GRAHAM BLAIR: So we don't have a huge amount of archives, and we have just digitized all of our archive.
SARAH GREAVES: Ooh.
GRAHAM BLAIR: So. I say digitize, but it's currently in obviously a secure file somewhere. It's not actually made anything more useful out of it, but that's the next piece of the work. But that's exactly it, is how can we make that useful? To be honest, it wasn't hugely useful, sat in central London. How many people came and accessed it? Making it digital might actually make it more useful, more accessible, and then actually of real worth to the specialty.
GRAHAM BLAIR: So again, you can you can go, where is the history, where does it all sit? But again, how are people wanting to access it? It comes down to that. It's actually really almost commercial thinking in what's the product, who is the audience, and what's the pull and push for accessing it? And I think that's what we're having to really evaluate in both events, archives, buildings, all of that thing.
GRAHAM BLAIR: It's about what ultimately does our customer want?
SARAH GREAVES: Gaynor and Emma. You must have society archives and things as well. Holding in your buildings, or not in your building, Gaynor, as the case may be.
GAYNOR REDVERS-MUTTON: We're just trying to find some storage space somewhere, things that had been. But I agree, actually having worked in another society that did have a library. And it was not used. So I think this whole business of buildings is really, interesting because I think that for such a long time organizations like ours, and societies, did represent a hub. And that hub did have a real physical side to it as well.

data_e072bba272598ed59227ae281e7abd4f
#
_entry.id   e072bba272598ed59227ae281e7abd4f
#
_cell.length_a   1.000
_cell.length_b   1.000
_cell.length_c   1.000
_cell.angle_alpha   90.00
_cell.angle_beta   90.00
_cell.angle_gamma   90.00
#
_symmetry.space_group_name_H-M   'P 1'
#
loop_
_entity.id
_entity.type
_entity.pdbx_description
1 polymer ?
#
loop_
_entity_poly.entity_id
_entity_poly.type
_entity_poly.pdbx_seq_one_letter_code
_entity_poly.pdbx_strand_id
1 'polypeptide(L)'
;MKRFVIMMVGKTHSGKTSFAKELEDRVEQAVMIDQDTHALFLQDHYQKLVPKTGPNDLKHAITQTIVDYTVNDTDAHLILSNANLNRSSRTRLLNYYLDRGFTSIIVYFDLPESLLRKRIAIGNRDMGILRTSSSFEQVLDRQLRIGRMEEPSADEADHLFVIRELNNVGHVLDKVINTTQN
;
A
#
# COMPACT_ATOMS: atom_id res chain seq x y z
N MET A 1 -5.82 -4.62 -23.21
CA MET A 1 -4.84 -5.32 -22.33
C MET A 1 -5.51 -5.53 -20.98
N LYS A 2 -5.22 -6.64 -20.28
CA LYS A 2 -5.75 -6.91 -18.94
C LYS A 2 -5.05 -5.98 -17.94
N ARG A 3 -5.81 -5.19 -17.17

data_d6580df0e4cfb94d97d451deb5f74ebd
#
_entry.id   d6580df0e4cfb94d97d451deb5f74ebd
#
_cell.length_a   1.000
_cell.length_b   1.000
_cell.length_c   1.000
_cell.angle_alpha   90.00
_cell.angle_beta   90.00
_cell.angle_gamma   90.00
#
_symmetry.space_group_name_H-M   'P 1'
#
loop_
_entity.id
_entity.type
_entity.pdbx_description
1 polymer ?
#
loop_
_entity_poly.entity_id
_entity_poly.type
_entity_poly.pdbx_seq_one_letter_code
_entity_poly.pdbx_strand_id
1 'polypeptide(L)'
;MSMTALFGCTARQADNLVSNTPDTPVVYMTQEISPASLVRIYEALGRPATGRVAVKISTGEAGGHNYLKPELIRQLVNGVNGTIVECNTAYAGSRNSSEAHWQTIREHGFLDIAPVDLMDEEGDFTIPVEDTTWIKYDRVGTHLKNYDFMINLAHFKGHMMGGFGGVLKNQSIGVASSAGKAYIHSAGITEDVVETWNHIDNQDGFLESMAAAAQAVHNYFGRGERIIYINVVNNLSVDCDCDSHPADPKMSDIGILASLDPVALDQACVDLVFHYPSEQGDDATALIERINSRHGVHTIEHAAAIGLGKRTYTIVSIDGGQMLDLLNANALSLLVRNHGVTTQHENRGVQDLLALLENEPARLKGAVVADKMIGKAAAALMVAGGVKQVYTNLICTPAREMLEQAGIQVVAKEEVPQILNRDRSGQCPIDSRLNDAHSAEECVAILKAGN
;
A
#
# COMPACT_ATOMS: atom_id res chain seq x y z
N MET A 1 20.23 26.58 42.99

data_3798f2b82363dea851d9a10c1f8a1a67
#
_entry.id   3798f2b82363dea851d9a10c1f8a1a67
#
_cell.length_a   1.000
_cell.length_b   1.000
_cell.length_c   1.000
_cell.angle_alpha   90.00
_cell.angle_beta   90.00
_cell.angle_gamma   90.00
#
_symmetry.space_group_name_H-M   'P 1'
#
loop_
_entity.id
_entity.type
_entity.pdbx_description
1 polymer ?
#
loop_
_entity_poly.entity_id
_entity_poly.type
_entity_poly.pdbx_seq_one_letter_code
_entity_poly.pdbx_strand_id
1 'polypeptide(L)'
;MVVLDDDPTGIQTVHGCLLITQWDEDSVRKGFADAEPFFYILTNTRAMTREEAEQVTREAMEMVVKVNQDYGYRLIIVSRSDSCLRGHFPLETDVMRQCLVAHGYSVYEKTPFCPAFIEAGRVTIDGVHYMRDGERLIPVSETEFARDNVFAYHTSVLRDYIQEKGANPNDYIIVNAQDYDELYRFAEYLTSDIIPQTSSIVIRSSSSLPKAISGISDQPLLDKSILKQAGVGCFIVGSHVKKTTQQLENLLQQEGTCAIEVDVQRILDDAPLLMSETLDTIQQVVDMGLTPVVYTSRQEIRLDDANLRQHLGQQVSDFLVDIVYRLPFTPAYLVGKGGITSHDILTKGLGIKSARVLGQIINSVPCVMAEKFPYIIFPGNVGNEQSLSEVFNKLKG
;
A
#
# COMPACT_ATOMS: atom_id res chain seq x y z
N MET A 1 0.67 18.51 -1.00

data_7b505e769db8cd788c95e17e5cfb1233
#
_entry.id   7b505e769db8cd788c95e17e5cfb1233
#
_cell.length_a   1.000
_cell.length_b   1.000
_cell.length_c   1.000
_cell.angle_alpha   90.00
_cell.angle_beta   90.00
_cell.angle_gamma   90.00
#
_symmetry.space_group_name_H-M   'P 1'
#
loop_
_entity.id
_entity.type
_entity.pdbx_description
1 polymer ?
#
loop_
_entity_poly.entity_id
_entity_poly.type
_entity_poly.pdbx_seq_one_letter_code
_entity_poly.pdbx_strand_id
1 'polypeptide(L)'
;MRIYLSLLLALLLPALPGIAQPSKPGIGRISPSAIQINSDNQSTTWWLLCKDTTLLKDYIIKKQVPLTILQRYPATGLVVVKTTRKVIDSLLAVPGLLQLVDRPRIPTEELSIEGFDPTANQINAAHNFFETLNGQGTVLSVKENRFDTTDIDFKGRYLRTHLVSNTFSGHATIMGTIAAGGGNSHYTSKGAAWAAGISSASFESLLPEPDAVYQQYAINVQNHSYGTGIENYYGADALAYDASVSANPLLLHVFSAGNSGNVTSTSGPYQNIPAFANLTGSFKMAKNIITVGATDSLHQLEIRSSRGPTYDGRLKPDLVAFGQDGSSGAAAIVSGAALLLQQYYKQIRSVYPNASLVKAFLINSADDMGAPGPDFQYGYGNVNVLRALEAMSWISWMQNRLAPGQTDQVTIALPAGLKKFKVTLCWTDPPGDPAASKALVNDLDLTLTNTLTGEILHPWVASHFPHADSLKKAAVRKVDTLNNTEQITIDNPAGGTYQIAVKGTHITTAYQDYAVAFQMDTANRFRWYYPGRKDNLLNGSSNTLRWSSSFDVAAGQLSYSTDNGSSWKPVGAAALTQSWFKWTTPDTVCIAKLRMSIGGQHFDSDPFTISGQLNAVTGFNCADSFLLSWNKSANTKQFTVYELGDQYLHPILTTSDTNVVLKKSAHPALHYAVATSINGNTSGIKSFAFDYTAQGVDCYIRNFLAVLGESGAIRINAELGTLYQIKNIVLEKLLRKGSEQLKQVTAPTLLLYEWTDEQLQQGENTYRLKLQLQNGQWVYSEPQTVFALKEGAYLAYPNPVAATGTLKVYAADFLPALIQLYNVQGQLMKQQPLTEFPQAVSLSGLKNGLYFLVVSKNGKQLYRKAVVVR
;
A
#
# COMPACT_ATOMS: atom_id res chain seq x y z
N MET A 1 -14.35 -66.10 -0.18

GAYNOR REDVERS-MUTTON: And actually, I was just talking to some colleagues today about where the name came from of the publishing trading arm of the Biochemical Society, which is called Portland Press. And it was because once upon a time, way back, we had a building in Portland Place. That's several generations back. But at the time, it's really symbolic again that it was the hub, the place that people thought about when they came to London to meet with colleagues and come to meetings and things.
GAYNOR REDVERS-MUTTON: But I do think that time is just moving on a bit now and, and that's not so necessary in anybody's discipline. Actually, I'd be interested to hear from Emma and Graham whether you do have trustees who say, no we want to come to the meeting. We want to have our council meetings there. We want to meet up with everybody, and go to dinner afterwards. Is that still definitely a thing for you?
EMMA WILSON: Yes.
GAYNOR REDVERS-MUTTON: Yay.
EMMA WILSON: I don't think it needs to be in London, I don't think it needs to be in a fancy building. But our trustees and our committees have had a strong preference for meeting up. And I would say also that it worked online, it absolutely worked on online. But I do think there is something about them working together as a trustee group, where some of that face-to-face is quite important, or can help.
EMMA WILSON: But yeah, our trustees and the majority of our committees. Of course, we run them as hybrid, because people are not every-- And there are preferences that sit within that. But particularly our trustee group, they make a big effort to meet personally. Yeah.
SARAH GREAVES: And do you have to have a library, Emma? Members can just come in and come to the building and do that?
EMMA WILSON: Yes. I must admit I don't know what the footfall of the library is like post-pandemic. I do know the footfall in the building. So our London office, we use more or less exclusively for member events, or small scientific conferences, or outreach, or we rent, or we have hire out for others to use. So we don't really have a workforce in the London office, it's used as a space to further our mission.